Today we remember not only those who died that September day.  We pay solemn tribute to more than 6,700 patriots who have given their full measure since — military and civilians.  We see their legacy in the friendships they forged, the attacks they prevented, the innocent lives they saved and in their comrades in Afghanistan who are completing the mission and who by the end of next year will have helped to end this war.

This is the path that we’ve traveled together.  These are the wounds that continue to heal.  And this is the faith in God and each other that carries us through, that restores us and that we summon once more each time we come to hallowed ground — beside this building or in a Pennsylvania field or where the towers once stood.  Here, in such moments of grace, we are renewed.  And it is here that we reaffirm the values and virtues that must guide us.

Let us have the strength to face the threats that endure, different though they may be from 12 years ago, so that as long as there are those who would strike our citizens, we will stand vigilant and defend our nation.

Let us have the wisdom to know that while force is at times necessary, force alone cannot build the world we seek.  So we recommit to the partnerships and progress that builds mutual respect and deepens trust and allows more people to live in dignity, prosperity and freedom.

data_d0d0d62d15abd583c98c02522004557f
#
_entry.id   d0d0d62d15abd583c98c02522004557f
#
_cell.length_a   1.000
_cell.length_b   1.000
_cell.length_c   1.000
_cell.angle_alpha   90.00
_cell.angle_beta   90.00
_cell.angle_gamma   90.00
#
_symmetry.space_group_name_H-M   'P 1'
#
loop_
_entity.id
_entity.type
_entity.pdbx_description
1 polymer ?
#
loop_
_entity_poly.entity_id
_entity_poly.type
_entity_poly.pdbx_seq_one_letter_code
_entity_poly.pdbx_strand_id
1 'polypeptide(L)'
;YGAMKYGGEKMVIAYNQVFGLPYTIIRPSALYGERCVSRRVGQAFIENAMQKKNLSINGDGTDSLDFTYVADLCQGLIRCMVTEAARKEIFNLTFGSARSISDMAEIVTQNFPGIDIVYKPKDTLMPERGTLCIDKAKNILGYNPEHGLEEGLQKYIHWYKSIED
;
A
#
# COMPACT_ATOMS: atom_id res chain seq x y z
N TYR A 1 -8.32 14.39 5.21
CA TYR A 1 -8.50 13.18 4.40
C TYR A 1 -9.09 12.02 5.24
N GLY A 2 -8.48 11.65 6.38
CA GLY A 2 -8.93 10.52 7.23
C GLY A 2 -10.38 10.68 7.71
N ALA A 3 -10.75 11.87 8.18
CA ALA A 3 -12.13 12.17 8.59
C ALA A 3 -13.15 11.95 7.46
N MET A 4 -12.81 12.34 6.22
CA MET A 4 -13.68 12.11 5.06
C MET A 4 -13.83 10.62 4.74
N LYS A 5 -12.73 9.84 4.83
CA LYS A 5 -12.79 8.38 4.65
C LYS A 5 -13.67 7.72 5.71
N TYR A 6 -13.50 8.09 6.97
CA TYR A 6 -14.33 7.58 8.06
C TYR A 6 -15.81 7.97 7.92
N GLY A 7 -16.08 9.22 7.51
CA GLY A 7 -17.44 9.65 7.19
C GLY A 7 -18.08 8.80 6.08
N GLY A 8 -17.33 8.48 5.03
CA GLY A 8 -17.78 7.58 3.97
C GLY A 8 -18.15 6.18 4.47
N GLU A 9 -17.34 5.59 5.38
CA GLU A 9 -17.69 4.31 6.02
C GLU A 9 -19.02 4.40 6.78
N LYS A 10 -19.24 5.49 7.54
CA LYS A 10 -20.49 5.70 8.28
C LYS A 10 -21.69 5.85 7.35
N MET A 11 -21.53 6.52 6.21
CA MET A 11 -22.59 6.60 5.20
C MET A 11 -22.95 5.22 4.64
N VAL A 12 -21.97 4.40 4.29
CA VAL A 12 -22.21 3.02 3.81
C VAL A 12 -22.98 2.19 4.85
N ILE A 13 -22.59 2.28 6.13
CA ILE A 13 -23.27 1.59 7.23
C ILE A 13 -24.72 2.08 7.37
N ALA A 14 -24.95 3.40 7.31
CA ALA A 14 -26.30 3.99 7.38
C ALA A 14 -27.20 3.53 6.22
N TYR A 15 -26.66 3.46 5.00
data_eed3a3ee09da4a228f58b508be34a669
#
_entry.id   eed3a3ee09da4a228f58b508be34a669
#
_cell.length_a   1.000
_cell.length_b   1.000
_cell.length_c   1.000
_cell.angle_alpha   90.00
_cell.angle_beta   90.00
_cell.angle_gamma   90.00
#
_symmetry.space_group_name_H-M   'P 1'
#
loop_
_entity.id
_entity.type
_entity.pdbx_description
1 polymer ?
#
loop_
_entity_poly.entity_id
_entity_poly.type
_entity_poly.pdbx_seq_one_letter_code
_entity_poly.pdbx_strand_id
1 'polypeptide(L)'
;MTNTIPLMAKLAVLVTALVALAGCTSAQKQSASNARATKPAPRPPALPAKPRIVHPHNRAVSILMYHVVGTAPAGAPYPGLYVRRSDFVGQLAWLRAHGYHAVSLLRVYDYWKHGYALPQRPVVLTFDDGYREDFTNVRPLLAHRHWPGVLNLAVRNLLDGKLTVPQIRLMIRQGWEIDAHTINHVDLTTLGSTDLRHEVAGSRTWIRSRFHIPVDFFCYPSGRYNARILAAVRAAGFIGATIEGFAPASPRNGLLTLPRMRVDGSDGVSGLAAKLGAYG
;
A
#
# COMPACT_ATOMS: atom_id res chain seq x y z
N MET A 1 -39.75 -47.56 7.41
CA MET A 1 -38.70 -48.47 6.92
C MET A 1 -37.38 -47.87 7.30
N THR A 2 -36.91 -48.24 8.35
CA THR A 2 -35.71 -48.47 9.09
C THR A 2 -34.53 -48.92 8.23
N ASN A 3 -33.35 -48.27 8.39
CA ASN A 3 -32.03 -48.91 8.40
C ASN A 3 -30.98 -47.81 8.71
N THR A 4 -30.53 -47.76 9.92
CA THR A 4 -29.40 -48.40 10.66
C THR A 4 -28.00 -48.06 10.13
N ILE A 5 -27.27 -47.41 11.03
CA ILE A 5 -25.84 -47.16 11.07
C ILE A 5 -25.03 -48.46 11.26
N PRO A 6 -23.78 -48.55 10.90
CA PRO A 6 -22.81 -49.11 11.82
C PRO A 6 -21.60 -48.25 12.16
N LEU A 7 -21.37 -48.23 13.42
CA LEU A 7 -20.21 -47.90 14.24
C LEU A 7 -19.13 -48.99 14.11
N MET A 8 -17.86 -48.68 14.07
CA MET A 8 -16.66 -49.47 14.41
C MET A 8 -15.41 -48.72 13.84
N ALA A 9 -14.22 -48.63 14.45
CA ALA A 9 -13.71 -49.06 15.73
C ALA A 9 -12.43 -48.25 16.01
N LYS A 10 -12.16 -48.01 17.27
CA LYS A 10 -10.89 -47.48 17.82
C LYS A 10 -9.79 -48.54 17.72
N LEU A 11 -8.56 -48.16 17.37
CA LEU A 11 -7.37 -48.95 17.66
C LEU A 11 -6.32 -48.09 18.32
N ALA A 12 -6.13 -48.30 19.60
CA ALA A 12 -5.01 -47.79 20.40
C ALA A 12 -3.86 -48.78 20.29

Let us have the confidence in the values that make us American, which we must never lose, the shining liberties that make us a beacon of the world; the rich diversity that makes us stronger, the unity and commitment to one another that we sustain on this National Day of Service and Remembrance.

And above all, let us have the courage like the survivors and families here today to carry on, no matter how dark the night or how difficult the day.  “You who have made me see many troubles and calamities will revive me again.  And from the depths of the earth you will bring me up again.  You will increase my greatness and you will comfort me again.”

May God bless the memory of those that we lost.  May he comfort you and your families and may God bless these United States of America.  (Applause.)

END
9:40 A.M. EDT

Political Musings September 11, 2013: President Barack Obama addresses the nation about Syria, selling military and diplomatic plans